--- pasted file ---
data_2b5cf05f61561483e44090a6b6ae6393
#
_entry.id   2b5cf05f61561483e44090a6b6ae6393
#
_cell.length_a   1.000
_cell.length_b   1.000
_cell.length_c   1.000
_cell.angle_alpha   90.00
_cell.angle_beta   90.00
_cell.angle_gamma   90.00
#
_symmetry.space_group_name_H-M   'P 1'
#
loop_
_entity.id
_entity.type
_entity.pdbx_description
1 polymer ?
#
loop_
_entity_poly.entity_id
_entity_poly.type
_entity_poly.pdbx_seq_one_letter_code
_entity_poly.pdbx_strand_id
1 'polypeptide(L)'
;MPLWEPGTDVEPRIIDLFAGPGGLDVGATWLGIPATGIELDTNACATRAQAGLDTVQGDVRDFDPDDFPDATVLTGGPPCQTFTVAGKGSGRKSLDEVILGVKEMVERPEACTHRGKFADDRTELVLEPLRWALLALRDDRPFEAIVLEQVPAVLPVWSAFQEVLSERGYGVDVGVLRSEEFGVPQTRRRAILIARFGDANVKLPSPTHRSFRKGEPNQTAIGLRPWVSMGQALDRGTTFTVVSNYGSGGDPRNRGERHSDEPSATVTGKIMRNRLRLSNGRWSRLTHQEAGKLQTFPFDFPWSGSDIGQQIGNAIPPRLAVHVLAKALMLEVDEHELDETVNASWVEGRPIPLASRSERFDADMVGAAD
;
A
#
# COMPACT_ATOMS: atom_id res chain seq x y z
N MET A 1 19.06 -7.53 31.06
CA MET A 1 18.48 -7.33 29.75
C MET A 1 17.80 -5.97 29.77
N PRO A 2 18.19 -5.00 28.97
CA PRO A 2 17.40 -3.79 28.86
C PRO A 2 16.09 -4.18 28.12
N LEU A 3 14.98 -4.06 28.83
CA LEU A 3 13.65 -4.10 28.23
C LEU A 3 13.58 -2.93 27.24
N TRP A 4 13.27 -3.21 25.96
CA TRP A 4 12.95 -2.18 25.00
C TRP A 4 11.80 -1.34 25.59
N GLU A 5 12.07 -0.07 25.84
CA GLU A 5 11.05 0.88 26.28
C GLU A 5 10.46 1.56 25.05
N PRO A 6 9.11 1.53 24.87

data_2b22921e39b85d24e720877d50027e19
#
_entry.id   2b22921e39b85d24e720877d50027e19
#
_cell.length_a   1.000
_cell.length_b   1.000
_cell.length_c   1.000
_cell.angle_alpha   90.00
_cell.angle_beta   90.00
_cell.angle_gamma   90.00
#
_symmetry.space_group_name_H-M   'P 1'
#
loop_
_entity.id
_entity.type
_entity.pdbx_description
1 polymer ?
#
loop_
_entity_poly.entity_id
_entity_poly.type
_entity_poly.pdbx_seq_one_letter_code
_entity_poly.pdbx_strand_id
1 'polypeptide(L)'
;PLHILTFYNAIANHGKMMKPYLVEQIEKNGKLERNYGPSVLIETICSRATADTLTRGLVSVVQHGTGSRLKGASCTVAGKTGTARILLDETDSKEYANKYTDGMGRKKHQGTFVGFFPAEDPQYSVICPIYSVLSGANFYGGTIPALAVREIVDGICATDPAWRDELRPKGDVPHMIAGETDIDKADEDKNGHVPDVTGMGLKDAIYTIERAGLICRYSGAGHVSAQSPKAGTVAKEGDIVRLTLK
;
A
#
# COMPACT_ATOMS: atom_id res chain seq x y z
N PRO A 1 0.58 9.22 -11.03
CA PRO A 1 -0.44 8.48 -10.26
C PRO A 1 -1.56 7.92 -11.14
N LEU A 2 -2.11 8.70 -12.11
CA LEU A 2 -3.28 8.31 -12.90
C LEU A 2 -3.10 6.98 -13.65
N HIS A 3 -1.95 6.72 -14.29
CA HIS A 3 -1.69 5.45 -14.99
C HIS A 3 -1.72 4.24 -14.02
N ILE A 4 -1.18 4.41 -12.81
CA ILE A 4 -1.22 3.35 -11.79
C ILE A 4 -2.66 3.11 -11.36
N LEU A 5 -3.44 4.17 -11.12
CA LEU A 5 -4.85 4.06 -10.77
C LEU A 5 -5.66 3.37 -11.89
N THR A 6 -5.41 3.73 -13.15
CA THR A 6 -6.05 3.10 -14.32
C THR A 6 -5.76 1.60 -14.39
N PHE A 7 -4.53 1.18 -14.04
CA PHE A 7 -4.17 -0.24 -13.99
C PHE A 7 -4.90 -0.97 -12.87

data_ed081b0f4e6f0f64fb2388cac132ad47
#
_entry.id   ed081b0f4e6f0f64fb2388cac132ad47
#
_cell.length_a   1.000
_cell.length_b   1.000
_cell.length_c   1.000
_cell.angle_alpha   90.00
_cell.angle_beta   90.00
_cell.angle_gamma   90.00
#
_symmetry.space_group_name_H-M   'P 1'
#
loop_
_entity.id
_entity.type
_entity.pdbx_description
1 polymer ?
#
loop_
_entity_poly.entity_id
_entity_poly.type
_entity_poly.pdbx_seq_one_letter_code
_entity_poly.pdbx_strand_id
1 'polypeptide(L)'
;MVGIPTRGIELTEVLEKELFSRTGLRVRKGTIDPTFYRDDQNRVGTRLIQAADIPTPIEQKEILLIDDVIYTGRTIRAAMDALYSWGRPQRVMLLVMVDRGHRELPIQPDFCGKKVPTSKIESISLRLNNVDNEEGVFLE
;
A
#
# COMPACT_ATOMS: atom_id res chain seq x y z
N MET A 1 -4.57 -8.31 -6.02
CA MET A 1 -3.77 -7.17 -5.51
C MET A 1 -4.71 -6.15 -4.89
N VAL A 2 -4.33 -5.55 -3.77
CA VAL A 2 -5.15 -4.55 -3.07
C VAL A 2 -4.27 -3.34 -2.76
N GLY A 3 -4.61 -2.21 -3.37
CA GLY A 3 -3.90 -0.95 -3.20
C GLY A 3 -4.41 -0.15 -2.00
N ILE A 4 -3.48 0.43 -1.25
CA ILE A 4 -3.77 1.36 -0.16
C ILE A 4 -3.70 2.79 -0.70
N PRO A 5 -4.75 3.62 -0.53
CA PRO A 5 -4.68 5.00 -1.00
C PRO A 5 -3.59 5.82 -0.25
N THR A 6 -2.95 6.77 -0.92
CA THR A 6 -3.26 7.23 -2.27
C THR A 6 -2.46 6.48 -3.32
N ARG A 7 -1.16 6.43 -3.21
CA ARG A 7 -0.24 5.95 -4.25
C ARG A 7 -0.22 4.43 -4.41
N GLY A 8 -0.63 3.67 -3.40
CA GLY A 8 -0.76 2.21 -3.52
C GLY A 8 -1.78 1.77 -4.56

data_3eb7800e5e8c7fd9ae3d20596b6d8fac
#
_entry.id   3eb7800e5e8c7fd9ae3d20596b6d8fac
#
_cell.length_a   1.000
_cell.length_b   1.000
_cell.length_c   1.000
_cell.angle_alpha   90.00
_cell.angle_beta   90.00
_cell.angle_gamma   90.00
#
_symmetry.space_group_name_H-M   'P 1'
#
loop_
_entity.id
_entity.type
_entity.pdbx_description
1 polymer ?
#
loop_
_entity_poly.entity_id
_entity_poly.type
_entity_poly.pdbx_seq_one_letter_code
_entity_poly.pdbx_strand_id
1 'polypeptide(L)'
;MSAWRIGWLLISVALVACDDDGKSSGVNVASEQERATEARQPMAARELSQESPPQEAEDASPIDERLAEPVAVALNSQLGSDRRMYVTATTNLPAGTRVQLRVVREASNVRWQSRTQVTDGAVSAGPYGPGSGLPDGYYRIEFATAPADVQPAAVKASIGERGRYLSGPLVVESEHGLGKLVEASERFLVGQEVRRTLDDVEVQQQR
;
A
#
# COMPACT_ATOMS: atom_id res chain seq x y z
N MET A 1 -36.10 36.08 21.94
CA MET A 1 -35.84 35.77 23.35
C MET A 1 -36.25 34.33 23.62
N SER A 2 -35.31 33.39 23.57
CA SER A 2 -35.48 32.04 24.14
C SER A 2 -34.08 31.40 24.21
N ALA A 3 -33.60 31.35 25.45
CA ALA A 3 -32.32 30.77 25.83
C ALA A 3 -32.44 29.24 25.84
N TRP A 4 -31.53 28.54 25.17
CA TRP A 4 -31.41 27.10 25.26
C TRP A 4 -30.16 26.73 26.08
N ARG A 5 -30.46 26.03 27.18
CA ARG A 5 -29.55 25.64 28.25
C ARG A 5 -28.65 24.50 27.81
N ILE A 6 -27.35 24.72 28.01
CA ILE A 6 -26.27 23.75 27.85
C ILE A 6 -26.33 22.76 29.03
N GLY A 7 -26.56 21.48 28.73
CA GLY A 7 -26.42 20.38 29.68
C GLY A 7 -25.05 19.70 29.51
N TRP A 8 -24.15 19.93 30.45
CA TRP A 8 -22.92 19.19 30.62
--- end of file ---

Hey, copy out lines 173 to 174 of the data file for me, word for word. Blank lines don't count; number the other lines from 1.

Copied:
_entity_poly.type
_entity_poly.pdbx_seq_one_letter_code